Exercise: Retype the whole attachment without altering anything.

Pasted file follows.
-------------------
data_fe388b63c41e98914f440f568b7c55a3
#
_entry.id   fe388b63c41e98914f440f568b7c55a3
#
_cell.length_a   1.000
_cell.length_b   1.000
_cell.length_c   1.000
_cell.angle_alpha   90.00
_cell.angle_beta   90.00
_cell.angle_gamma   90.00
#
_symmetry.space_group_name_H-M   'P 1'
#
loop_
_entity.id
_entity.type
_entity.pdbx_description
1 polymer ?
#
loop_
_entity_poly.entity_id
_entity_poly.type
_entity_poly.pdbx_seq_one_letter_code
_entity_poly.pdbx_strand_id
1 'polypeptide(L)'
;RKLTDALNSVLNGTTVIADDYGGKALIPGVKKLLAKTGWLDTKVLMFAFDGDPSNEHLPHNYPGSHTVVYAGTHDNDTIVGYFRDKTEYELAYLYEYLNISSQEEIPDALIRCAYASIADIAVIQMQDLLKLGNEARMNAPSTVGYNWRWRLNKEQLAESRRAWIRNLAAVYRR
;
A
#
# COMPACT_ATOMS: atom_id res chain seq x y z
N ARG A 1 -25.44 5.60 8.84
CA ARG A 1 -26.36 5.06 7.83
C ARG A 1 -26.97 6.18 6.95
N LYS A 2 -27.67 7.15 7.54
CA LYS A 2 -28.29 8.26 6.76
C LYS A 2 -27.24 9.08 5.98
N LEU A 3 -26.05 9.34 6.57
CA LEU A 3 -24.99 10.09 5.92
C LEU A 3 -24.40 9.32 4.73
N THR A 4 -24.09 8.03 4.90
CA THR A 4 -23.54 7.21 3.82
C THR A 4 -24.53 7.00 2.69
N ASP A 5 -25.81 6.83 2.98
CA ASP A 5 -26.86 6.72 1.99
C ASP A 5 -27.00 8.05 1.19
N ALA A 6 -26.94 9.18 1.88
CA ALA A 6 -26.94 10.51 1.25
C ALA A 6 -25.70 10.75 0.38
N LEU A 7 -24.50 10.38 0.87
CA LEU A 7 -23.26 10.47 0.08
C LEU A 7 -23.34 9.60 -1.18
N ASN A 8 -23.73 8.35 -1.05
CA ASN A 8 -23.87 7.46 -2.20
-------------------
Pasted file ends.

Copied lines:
data_fe388b63c41e98914f440f568b7c55a3
#
_entry.id   fe388b63c41e98914f440f568b7c55a3
#
_cell.length_a   1.000
_cell.length_b   1.000
_cell.length_c   1.000
_cell.angle_alpha   90.00
_cell.angle_beta   90.00
_cell.angle_gamma   90.00
#
_symmetry.space_group_name_H-M   'P 1'
#
loop_
_entity.id
_entity.type
_entity.pdbx_description
1 polymer ?
#
loop_
_entity_poly.entity_id
_entity_poly.type
_entity_poly.pdbx_seq_one_letter_code
_entity_poly.pdbx_strand_id
1 'polypeptide(L)'
;RKLTDALNSVLNGTTVIADDYGGKALIPGVKKLLAKTGWLDTKVLMFAFDGDPSNEHLPHNYPGSHTVVYAGTHDNDTIVGYFRDKTEYELAYLYEYLNISSQEEIPDALIRCAYASIADIAVIQMQDLLKLGNEARMNAPSTVGYNWRWRLNKEQLAESRRAWIRNLAAVYRR
;
A
#
# COMPACT_ATOMS: atom_id res chain seq x y z
N ARG A 1 -25.44 5.60 8.84
CA ARG A 1 -26.36 5.06 7.83
C ARG A 1 -26.97 6.18 6.95
N LYS A 2 -27.67 7.15 7.54
CA LYS A 2 -28.29 8.26 6.76
C LYS A 2 -27.24 9.08 5.98
N LEU A 3 -26.05 9.34 6.57
CA LEU A 3 -24.99 10.09 5.92
C LEU A 3 -24.40 9.32 4.73
N THR A 4 -24.09 8.03 4.90
CA THR A 4 -23.54 7.21 3.82
C THR A 4 -24.53 7.00 2.69
N ASP A 5 -25.81 6.83 2.98
CA ASP A 5 -26.86 6.72 1.99
C ASP A 5 -27.00 8.05 1.19
N ALA A 6 -26.94 9.18 1.88
CA ALA A 6 -26.94 10.51 1.25
C ALA A 6 -25.70 10.75 0.38
N LEU A 7 -24.50 10.38 0.87
CA LEU A 7 -23.26 10.47 0.08
C LEU A 7 -23.34 9.60 -1.18
N ASN A 8 -23.73 8.35 -1.05
CA ASN A 8 -23.87 7.46 -2.20